Michael E. McIntyre
In: Dynamics, Transport and Photochemistry in the Middle Atmosphere of the Southern Hemisphere, Proc. San Francisco NATO Workshop, ed. A. O'Neill; Dordrecht, Kluwer, pp. 1-18 (1990).
This invited conference paper, available here as a pdf scan (2.7Mbyte, © 1990 Kluwer), is centred around `the tendency for naturally-occurring turbulence to be spatially inhomogeneous', a conspicuous tendency that's incompatible with the standard assumptions of classical turbulence theory. Examples include not only ocean-beach breakers and `what can be seen out of aeroplane windows', but also the tendency of large-scale, layerwise-two-dimensional turbulence to self-limit by forming what are now called `eddy-transport barriers' -- back in 1990 I called them `PV barriers' -- of the kind so well illustrated by the sub-polar and subtropical eddy-transport barriers in the wintertime stratosphere.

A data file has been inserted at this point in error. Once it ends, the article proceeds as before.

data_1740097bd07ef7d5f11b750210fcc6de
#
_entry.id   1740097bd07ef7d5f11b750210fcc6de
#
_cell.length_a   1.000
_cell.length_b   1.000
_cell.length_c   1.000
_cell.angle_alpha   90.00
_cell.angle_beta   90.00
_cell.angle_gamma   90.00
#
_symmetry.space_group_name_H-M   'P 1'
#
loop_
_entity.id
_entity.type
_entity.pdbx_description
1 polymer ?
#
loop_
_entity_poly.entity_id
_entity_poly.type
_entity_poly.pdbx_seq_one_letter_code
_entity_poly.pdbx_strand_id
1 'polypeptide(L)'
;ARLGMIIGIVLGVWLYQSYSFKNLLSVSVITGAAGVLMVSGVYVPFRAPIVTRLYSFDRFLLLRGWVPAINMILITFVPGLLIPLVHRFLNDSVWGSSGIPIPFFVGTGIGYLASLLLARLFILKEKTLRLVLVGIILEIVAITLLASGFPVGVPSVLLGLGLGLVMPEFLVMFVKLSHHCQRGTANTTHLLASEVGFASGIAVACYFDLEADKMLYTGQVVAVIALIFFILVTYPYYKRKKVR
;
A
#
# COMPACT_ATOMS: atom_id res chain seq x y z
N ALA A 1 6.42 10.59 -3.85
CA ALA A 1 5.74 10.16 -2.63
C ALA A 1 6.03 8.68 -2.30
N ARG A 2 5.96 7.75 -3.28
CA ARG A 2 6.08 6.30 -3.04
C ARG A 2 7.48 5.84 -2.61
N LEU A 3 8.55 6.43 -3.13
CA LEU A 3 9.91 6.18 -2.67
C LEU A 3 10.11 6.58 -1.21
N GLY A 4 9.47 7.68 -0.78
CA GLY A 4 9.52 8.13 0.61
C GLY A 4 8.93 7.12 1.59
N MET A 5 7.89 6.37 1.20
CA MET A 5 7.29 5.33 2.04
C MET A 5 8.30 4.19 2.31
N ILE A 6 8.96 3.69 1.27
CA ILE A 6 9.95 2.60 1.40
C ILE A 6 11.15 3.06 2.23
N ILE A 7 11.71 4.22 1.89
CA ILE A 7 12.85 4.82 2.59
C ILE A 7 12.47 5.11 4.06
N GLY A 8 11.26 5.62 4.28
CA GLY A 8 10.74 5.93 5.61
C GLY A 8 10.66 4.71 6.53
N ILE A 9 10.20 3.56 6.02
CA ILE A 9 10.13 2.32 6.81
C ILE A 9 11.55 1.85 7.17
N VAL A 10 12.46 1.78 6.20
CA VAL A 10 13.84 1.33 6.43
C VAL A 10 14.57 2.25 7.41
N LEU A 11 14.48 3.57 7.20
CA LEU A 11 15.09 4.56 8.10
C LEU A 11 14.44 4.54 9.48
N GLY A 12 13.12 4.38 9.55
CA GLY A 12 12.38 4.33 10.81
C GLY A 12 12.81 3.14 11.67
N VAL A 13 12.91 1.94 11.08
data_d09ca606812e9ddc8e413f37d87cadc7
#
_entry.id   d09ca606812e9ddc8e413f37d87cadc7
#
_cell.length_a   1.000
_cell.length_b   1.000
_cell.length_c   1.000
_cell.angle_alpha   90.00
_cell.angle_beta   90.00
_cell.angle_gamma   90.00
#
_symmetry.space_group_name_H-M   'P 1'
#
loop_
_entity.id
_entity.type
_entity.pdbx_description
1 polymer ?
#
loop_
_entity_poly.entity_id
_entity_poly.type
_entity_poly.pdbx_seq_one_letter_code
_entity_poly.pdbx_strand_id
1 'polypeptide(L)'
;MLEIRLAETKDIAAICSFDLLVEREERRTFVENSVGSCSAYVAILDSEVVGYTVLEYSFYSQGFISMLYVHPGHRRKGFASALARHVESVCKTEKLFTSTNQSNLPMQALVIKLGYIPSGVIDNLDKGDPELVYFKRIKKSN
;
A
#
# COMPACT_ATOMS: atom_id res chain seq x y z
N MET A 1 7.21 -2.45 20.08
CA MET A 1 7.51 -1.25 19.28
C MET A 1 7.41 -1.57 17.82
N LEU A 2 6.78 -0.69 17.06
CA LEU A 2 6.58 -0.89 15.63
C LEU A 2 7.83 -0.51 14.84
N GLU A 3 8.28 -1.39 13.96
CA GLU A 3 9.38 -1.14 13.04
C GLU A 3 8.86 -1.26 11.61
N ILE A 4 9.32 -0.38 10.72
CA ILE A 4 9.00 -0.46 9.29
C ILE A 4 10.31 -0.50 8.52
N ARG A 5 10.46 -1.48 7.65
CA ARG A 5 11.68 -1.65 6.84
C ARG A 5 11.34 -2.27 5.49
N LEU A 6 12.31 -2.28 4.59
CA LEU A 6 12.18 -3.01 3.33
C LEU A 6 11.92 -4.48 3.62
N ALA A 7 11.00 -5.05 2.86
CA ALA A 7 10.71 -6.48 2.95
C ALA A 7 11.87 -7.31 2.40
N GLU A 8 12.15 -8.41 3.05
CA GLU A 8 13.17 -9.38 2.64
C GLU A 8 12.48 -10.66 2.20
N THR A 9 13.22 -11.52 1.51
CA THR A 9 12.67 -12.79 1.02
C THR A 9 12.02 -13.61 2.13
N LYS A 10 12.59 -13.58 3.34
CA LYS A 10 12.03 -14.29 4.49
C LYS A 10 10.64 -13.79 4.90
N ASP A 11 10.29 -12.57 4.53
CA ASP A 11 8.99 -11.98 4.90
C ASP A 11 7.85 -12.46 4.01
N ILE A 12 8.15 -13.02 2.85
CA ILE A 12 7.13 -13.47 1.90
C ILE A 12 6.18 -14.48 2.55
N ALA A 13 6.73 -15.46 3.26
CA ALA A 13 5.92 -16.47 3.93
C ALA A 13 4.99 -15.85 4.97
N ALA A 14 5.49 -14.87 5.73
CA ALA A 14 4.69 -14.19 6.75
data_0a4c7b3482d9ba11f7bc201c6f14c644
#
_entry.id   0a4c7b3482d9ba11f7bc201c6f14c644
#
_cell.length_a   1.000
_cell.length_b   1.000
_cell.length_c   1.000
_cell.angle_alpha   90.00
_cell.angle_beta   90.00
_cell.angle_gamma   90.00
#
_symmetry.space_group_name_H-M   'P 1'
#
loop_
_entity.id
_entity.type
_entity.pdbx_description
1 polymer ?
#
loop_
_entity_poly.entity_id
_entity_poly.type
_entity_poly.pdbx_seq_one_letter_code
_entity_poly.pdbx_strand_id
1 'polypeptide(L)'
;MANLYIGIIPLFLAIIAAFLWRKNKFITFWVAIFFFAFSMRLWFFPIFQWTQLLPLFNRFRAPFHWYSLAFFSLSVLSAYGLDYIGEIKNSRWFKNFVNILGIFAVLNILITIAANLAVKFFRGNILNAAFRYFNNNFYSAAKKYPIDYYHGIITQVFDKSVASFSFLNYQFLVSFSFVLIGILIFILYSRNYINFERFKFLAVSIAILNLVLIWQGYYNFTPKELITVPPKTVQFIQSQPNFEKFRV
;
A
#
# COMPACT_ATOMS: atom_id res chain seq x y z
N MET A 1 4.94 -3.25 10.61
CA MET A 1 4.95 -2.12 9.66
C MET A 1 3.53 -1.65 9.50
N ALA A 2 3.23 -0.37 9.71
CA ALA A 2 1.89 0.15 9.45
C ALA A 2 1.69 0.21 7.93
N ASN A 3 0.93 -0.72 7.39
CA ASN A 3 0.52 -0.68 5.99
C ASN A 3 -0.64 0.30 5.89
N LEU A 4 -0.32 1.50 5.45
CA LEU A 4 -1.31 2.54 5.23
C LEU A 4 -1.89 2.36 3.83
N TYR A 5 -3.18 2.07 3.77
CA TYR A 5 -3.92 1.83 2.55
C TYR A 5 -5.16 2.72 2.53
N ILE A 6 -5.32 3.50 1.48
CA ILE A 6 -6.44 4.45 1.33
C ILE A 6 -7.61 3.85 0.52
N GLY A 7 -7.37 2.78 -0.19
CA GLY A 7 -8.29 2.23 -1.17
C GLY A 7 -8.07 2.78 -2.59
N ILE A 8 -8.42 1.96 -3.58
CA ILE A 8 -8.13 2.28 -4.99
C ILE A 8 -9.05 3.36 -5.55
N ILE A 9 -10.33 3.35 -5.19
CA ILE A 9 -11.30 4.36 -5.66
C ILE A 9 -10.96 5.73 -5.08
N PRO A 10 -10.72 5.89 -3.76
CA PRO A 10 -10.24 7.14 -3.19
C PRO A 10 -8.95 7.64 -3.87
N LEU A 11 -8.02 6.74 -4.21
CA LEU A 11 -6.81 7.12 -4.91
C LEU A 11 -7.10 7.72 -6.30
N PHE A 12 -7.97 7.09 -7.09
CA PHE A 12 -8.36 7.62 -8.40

I now think that `eddy-transport barriers' is the best term, emphasizing first that they are barriers to layerwise-two-dimensional eddy transport but not to mean transport (by diabatic or residual mean circulations), and second that isentropic gradients of potential vorticity (PV) are not the only factor. As Martin Juckes and I pointed out in 1987, the peculiar resilience of these barriers, even down to small scales and even for aperiodic disturbances, is related not only to PV gradients and the consequent Rossby-wave quasi-elasticity but also to shear. For a recent review see my 2008 paper with David Drischel in the Journal of the Atmospheric Sciences, 65, 855-874, Multiple jets as PV staircases: the Phillips effect and the resilience of eddy-transport barriers (.pdf, 1.5 Mbyte, © 2008 American Meteorological Society) and for a key theoretical development beyond that review a paper by Richard Wood and myself, A general theorem on angular-momentum changes due to potential vorticity mixing and on potential-energy changes due to buoyancy mixing, now out in J. Atmos. Sci 67, 1261-1274. Its corollaries include a new nonlinear stability theorem for shear flows.
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